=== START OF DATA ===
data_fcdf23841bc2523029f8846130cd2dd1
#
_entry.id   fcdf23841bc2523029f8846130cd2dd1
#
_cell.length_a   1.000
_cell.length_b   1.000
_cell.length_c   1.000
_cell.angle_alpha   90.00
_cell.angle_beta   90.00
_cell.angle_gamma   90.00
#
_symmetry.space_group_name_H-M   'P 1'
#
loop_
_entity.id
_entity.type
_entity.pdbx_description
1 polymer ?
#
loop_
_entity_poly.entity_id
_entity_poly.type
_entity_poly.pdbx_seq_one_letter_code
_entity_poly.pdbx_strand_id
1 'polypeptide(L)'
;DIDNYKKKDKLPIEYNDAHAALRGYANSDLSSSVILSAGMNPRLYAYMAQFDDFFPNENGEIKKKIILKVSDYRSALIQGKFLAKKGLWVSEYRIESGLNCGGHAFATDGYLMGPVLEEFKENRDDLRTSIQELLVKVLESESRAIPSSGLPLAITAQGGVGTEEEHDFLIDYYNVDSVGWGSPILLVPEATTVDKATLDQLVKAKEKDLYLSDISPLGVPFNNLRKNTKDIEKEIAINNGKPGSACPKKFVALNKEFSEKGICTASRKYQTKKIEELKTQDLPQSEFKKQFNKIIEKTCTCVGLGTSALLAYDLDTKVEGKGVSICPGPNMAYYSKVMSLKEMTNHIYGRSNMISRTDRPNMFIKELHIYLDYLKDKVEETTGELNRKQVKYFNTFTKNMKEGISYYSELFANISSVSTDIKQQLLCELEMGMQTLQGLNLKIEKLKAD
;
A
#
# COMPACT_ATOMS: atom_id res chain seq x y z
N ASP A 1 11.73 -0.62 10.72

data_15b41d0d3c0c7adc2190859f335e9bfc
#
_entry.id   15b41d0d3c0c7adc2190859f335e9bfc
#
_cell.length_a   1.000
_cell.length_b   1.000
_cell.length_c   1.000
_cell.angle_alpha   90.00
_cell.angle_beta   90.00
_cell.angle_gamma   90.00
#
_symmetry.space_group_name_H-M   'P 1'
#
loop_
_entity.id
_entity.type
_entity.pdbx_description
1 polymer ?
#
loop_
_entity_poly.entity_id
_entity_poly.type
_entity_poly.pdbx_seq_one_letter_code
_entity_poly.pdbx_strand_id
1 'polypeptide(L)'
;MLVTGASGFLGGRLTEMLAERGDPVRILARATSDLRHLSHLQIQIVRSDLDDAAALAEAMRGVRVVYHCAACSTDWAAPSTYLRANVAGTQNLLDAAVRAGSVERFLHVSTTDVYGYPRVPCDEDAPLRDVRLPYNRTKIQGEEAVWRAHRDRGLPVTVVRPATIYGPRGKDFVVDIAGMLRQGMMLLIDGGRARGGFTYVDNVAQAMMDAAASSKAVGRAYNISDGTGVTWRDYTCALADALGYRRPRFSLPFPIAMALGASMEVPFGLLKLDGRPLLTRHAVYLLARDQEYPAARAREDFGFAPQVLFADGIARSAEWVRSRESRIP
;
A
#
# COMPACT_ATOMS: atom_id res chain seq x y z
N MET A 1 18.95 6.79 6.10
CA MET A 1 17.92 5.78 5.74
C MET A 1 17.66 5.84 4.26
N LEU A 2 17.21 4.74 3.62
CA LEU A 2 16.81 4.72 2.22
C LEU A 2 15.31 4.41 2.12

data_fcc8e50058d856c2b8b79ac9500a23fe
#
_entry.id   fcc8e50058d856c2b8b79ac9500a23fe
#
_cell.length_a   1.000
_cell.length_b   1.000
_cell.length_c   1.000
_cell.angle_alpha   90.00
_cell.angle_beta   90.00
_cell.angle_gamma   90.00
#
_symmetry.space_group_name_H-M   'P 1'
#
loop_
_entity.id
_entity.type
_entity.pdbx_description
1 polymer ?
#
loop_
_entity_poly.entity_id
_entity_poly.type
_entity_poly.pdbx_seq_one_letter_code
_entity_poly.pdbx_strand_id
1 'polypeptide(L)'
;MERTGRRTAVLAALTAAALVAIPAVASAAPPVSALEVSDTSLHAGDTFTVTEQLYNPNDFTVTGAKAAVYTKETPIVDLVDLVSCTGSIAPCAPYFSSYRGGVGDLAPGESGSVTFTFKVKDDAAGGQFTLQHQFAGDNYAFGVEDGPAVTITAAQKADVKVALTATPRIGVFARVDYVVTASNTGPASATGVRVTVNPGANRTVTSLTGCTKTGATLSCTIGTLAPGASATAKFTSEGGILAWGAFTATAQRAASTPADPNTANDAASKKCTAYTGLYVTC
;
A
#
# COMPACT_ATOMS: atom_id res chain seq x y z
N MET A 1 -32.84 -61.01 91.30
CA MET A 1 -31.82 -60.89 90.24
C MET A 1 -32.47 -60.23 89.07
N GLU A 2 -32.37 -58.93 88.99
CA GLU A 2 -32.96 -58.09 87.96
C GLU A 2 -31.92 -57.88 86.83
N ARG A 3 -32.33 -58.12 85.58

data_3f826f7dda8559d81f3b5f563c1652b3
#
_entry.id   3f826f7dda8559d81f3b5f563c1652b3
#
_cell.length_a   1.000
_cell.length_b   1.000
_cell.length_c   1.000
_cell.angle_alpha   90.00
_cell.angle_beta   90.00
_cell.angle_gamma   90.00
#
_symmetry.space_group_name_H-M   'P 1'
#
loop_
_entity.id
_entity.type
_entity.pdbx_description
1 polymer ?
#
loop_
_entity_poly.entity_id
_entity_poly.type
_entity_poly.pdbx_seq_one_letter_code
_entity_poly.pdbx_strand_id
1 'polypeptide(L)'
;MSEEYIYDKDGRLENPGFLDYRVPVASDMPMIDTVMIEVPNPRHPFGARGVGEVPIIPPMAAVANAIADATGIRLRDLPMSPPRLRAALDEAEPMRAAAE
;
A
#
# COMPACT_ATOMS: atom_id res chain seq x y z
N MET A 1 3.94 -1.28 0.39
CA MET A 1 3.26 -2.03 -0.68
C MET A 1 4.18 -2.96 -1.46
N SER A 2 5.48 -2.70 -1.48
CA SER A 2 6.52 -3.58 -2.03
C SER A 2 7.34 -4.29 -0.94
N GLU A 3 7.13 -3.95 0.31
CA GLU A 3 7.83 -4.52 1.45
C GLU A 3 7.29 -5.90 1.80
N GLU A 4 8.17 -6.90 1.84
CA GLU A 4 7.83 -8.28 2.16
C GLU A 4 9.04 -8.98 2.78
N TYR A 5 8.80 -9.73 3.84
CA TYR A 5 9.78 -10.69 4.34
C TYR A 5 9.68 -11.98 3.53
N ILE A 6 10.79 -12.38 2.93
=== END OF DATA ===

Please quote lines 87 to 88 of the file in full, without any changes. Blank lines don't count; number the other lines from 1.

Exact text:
loop_
_entity_poly.entity_id